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Low Carb Snack Ideas

One of the great challenges of feeding a child with diabetes is what to do when your child is hungry and their blood glucose is sky high. What if it has been less than 2 hours since their last meal and their blood glucose hasn’tLow carb snack ideas yet had a chance to return to target?

It seems, in our home, there is no time between breakfast and lunch to have a carb-filled morning snack. And afternoon snack bleeds into supper which bleeds into a bedtime snack. My pre-schooler (and especially toddler, when he was one) seems to eat constantly. “Wait an hour to eat” has never gone over well as a strategy for allowing blood glucose an opportunity to return to normal. Neither has it worked to feed him a high-carb snack of a granola bar or cereal: his blood glucose may still be above-target after his last meal when we throw carbs at it; numbers in the high teens or even 20’s are not uncommon for us when we disregard carb content when blood sugar is already high.

So when time is limited between meals, or when blood glucose is high at the time he wants a snack, we opt for low- or no-carb snacks instead. (Other possibilities include choosing low glycemic snacks and/or using a pre-bolus (give the food bolus 15 or more minutes before the start of the snack).)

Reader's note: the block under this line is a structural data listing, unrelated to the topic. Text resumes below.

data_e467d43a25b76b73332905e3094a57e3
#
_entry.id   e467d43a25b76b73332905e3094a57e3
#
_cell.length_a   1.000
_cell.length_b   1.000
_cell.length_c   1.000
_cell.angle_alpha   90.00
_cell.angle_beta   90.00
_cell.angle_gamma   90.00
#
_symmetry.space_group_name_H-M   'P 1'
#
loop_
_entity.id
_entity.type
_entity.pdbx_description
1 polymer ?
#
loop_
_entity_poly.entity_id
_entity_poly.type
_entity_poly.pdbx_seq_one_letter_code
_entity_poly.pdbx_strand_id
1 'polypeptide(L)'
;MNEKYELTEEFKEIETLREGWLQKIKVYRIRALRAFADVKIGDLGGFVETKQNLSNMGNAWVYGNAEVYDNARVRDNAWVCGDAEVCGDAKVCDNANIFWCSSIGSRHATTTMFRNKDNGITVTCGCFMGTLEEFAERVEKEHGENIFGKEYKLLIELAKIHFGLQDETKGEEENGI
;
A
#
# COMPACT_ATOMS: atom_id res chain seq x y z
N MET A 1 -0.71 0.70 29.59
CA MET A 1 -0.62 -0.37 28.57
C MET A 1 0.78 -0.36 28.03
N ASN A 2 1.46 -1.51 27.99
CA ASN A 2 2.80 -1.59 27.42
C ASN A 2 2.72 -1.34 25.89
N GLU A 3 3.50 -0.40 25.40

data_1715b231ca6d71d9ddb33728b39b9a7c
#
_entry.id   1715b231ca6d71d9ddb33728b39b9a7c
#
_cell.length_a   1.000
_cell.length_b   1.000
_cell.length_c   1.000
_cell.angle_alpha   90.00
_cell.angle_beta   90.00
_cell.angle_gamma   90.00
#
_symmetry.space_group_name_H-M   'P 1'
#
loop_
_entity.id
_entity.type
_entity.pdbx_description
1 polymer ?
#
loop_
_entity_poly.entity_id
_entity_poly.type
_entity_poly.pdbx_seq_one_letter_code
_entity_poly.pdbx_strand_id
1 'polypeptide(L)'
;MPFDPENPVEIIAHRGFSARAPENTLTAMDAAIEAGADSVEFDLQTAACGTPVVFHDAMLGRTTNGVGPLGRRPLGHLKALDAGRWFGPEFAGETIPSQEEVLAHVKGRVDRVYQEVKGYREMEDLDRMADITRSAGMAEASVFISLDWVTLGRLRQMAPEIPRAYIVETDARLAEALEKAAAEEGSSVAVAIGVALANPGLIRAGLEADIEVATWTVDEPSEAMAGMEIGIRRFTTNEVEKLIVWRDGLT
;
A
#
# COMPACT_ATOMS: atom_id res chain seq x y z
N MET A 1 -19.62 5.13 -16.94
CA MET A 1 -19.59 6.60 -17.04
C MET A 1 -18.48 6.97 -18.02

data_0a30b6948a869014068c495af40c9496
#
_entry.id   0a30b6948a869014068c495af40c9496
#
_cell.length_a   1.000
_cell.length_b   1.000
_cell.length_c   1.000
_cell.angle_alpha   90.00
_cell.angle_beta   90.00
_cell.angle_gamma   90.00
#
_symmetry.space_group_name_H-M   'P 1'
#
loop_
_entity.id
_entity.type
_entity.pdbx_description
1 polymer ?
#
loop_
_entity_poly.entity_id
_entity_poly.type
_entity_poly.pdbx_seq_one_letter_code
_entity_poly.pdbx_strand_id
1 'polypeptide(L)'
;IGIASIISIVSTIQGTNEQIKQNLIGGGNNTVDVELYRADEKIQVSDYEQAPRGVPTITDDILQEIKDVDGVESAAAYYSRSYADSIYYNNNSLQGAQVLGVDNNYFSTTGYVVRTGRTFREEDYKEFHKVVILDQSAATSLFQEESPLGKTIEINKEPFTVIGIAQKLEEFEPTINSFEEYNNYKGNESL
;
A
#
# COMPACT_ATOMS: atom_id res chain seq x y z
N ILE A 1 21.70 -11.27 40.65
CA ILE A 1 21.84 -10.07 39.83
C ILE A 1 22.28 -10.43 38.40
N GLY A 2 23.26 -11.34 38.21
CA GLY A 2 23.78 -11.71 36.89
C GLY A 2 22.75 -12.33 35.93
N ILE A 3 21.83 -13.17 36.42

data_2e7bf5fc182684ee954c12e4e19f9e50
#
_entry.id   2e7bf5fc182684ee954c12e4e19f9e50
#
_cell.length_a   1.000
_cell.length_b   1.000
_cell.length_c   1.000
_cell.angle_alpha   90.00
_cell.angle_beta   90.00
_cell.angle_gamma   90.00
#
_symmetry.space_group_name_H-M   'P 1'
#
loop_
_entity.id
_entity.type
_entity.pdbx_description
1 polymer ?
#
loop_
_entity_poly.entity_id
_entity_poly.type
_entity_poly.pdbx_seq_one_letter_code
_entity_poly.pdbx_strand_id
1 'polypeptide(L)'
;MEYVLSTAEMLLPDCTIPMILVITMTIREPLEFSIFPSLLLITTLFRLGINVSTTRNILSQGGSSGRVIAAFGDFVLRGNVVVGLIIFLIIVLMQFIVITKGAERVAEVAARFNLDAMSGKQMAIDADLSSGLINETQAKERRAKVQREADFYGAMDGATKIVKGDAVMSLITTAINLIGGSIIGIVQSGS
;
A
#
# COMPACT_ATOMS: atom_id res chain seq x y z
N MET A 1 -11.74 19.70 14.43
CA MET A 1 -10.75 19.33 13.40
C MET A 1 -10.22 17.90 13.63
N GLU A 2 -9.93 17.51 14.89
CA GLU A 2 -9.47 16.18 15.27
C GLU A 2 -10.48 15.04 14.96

If you are looking for low-carb snack and meal options, in general look towards:
green and “savoury” (rather than sweet) vegetables
  • nuts and seeds
  • meat, poultry, fish
  • eggs
  • cheese
  • prepared foods manufactured as low-carb (ex. sugar-free Jell-O®).

Note: There’s no need to go overboard. Some people advocate a consistently low-carb diet for individuals with diabetes. While this approach may have certain benefits for those with Type 2 Diabetes, carbohydrate-restriction is not a key approach for most individuals with Type 1.
  • Timing/quantity of insulin to match food intake, as well as quality of carbohydrates, is key for our kids.
  • Carbohydrates are a key source of fuel for a healthy body, and a diet too high in proteins can place additional stress on the kidneys (an organ which is already at risk for complications with diabetes).